Urinary Tract Infection (UTI)

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Urinary tract infections (UTIs) are caused by bacteria that invade the urinary system and multiply. The infection can occur in any part of the urinary system, but usually starts in the urethra (a tube that carries the urine out of the body).

The Urinary Tract

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In most cases, bacteria (usually from the digestive tract and rectal area) begin growing in the urethra. They cling to the opening of the urethra and begin to multiply. An infection limited to the urethra is called urethritis . From there, bacteria often move on to the bladder, causing a bladder infection ( cystitis ). If the infection is not treated promptly, bacteria may then go up the ureters (two tubes that carry urine from the kidneys to the bladder) to infect the kidneys ( pyelonephritis ).

Most infections arise from one type of bacteria, E. coli , which normally lives in the colon. In women, since the rectum and urethra are fairly close to each other, the bacteria can migrate into the urethra. This makes women more prone to urinary tract infections than men.

UTIs can also be sexually transmitted. This type of infection usually does not spread past the urethra. Both partners need to be treated in the case of a sexually transmitted infection. Risk Factors A risk factor is something that increases your chance of getting a disease or condition. Sex: femaleBeing sexually activeUsing a diaphragm for birth controlMenopauseDiabetesKidney stonesEnlarged prostateWeak immune system Abnormalities of the urinary system, including vesicoureteral reflux , polycystic kidneysParaplegiaSickle-cell anemia History of kidney transplantBladder catheter in place, or recent instrumentation of the urinary systemPregnancy Symptoms Symptoms include: Frequent and urgent need to urinatePassing small amounts of urinePain in the abdomen or pelvic areaBurning sensation during urinationCloudy, bad-smelling urineIncreased need to get up at night to urinateBlood in the urineLeaking urineLow back pain or pain along the side of the ribsFever and chillsNausea and poor appetiteNote: Bloody urine, low back pain, a high fever, and chills are all signs of a kidney infection . Call your healthcare provider immediately.
DiagnosisThe doctor will ask about your symptoms and medical history, and perform a physical exam. A sample of your urine will also be tested for blood, pus, and bacteria.Children and men who develop UTIs may require additional testing. There may be structural abnormalities of the urinary system that predispose them to infection. TreatmentUrinary tract infections are treated with antibiotic drugs. Standard medical care for an uncomplicated UTI includes the prescription of antibiotics for three days. You most likely will start to feel better after a day or two. However, it is important that you continue to take the entire course of medication.You may be asked to have your urine checked after you finish taking the antibiotic. This is to make sure that the infection is truly gone.If you still experience recurrent infections, you may be referred to a specialist.Pyridium is a medicine that decreases pain and bladder spasm. When taken, it may turn your urine, and sometimes your sweat, an orangish color. In some cases, severe UTIs are treated with intravenous or intramuscular antibiotics. Researchers, though, found that oral antibiotics appear to be as effective in treating UTIs as other treatments. * Prevention Here are some steps you can take to help keep bacteria out of the urinary tract:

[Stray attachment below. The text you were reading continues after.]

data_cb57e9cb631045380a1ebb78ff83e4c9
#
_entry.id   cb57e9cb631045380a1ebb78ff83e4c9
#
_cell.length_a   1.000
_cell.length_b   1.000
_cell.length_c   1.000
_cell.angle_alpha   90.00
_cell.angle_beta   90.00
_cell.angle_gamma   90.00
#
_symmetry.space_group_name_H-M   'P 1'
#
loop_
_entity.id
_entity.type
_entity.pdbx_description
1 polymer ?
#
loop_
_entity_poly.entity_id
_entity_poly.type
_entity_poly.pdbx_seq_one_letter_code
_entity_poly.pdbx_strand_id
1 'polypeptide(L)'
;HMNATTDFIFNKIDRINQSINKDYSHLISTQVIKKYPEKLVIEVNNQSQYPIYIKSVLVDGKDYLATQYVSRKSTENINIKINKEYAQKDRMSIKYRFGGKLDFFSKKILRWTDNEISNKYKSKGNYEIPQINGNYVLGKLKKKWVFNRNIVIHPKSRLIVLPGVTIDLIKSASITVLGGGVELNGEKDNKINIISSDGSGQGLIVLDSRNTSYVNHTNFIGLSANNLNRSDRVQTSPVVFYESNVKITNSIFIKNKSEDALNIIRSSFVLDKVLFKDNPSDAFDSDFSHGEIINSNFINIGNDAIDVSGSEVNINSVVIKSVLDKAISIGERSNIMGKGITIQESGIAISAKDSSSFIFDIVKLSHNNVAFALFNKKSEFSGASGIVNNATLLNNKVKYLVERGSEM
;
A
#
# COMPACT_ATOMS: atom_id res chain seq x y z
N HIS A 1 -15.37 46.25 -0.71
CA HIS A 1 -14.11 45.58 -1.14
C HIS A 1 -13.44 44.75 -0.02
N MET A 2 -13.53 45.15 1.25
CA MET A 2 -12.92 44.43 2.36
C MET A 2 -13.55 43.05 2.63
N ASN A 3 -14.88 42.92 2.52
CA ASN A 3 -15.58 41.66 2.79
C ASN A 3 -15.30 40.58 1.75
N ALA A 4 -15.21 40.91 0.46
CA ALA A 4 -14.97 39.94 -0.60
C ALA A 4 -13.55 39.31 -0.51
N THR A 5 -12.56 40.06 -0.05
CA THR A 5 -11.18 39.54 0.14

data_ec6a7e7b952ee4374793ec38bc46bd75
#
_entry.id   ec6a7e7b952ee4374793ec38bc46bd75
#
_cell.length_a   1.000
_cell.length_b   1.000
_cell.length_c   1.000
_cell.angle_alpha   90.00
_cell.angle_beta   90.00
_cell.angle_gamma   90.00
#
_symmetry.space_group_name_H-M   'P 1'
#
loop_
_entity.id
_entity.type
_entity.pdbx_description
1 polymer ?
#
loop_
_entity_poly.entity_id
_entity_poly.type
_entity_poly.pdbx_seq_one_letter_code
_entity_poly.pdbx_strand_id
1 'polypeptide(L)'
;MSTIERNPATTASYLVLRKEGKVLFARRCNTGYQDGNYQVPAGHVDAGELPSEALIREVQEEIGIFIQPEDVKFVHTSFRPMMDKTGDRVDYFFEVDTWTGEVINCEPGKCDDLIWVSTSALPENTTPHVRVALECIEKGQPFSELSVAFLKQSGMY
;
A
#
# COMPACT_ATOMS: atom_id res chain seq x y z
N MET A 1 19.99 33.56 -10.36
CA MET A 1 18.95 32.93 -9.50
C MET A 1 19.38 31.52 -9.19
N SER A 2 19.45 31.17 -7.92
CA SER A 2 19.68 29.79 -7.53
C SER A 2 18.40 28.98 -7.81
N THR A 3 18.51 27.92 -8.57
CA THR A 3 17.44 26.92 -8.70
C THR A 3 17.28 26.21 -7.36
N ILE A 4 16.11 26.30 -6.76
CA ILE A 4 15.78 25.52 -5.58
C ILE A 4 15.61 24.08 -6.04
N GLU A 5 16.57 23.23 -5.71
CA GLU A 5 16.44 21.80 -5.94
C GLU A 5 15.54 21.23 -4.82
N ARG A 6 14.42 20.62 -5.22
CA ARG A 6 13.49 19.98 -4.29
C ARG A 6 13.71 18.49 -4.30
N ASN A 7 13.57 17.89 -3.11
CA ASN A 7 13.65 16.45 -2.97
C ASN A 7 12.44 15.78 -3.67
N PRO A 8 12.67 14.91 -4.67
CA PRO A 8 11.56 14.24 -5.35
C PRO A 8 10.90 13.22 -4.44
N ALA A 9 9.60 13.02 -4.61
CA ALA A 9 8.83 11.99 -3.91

Drink plenty of liquids.Urinate when you feel the need and do not resist the urge.Empty your bladder completely and drink a full glass of water after having sex.Wash genitals daily.Take showers instead of baths.If you are a woman, always wipe from the front to the back after having a bowel movement.Avoid using douches and feminine hygiene sprays.Drinking cranberry juice may help prevent and relieve UTIs. RESOURCES: American Foundation for Urologic Diseasehttp://www.afud.org National Kidney and Urologic Diseases Information Clearinghousehttp://kidney.niddk.nih.gov/index.htm CANADIAN RESOURCES: Canadian Urological Associationhttp://www.cua.org/ Women's Health Mattershttp://www.womenshealthmatters.ca/index.cfm References: American Foundation for Urologic Disease website. Available at: http://www.afud.org . Accessed October 13, 2005. Car J. Urinary tract infections in women: diagnosis and management in primary care. BMJ. 2006;14;332. National Institute of Diabetes and Digestive and Kidney Diseases website. Available at: http://www.niddk.nih.gov/ . Accessed October 13, 2005. Sheffield JS, Cunningham FG. Urinary tract infection in women. Obstet Gynecol. 2005;106:1085-1092.
*12/5/2007 DynaMed's Systematic Literature Surveillance DynaMed's Systematic Literature Surveillance : Pohl A. Modes of administration of antibiotics for symptomatic severe urinary tract infections [review]. Cochrane Database of Systematic Reviews. 2007(4). DOI: 10.1002/14651858.CD003237. Last reviewed December 2007 by Jill Landis, MDPlease be aware that this information is provided to supplement the care provided by your physician. It is neither intended nor implied to be a substitute for professional medical advice. CALL YOUR HEALTHCARE PROVIDER IMMEDIATELY IF YOU THINK YOU MAY HAVE A MEDICAL EMERGENCY. Always seek the advice of your physician or other qualified health provider prior to starting any new treatment or with any questions you may have regarding a medical condition.
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